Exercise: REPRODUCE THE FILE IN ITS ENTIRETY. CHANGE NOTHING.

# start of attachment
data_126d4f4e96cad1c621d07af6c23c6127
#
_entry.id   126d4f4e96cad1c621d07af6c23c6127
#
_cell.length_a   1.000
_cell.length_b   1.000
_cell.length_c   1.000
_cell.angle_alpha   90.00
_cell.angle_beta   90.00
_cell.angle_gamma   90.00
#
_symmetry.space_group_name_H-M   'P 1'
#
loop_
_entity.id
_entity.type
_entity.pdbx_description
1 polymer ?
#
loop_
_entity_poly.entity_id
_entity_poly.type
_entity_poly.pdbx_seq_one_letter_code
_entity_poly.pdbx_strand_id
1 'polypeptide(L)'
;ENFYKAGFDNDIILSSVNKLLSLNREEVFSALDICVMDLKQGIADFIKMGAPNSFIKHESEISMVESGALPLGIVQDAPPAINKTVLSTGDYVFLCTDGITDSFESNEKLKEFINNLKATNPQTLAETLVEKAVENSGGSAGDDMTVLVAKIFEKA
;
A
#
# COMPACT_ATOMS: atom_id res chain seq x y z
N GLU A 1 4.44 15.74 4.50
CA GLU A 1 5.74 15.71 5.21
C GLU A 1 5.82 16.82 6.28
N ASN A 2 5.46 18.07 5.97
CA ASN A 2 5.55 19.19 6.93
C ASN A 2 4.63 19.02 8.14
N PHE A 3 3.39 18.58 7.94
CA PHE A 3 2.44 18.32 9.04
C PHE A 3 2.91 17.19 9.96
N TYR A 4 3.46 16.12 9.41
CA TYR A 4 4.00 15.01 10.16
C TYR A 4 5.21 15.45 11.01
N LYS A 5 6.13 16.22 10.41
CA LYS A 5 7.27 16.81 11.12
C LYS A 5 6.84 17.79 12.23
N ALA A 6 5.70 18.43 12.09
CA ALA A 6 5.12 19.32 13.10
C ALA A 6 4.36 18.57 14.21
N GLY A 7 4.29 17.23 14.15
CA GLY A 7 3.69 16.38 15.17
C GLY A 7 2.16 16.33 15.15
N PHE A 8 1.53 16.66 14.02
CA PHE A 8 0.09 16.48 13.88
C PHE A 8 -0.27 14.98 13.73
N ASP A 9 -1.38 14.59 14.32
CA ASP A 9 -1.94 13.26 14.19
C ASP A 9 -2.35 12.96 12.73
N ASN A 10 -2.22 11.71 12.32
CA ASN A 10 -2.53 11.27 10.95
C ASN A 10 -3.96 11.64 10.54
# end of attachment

data_126d4f4e96cad1c621d07af6c23c6127
#
_entry.id   126d4f4e96cad1c621d07af6c23c6127
#
_cell.length_a   1.000
_cell.length_b   1.000
_cell.length_c   1.000
_cell.angle_alpha   90.00
_cell.angle_beta   90.00
_cell.angle_gamma   90.00
#
_symmetry.space_group_name_H-M   'P 1'
#
loop_
_entity.id
_entity.type
_entity.pdbx_description
1 polymer ?
#
loop_
_entity_poly.entity_id
_entity_poly.type
_entity_poly.pdbx_seq_one_letter_code
_entity_poly.pdbx_strand_id
1 'polypeptide(L)'
;ENFYKAGFDNDIILSSVNKLLSLNREEVFSALDICVMDLKQGIADFIKMGAPNSFIKHESEISMVESGALPLGIVQDAPPAINKTVLSTGDYVFLCTDGITDSFESNEKLKEFINNLKATNPQTLAETLVEKAVENSGGSAGDDMTVLVAKIFEKA
;
A
#
# COMPACT_ATOMS: atom_id res chain seq x y z
N GLU A 1 4.44 15.74 4.50
CA GLU A 1 5.74 15.71 5.21
C GLU A 1 5.82 16.82 6.28
N ASN A 2 5.46 18.07 5.97
CA ASN A 2 5.55 19.19 6.93
C ASN A 2 4.63 19.02 8.14
N PHE A 3 3.39 18.58 7.94
CA PHE A 3 2.44 18.32 9.04
C PHE A 3 2.91 17.19 9.96
N TYR A 4 3.46 16.12 9.41
CA TYR A 4 4.00 15.01 10.16
C TYR A 4 5.21 15.45 11.01
N LYS A 5 6.13 16.22 10.41
CA LYS A 5 7.27 16.81 11.12
C LYS A 5 6.84 17.79 12.23
N ALA A 6 5.70 18.43 12.09
CA ALA A 6 5.12 19.32 13.10
C ALA A 6 4.36 18.57 14.21
N GLY A 7 4.29 17.23 14.15
CA GLY A 7 3.69 16.38 15.17
C GLY A 7 2.16 16.33 15.15
N PHE A 8 1.53 16.66 14.02
CA PHE A 8 0.09 16.48 13.88
C PHE A 8 -0.27 14.98 13.73
N ASP A 9 -1.38 14.59 14.32
CA ASP A 9 -1.94 13.26 14.19
C ASP A 9 -2.35 12.96 12.73
N ASN A 10 -2.22 11.71 12.32
CA ASN A 10 -2.53 11.27 10.95
C ASN A 10 -3.96 11.64 10.54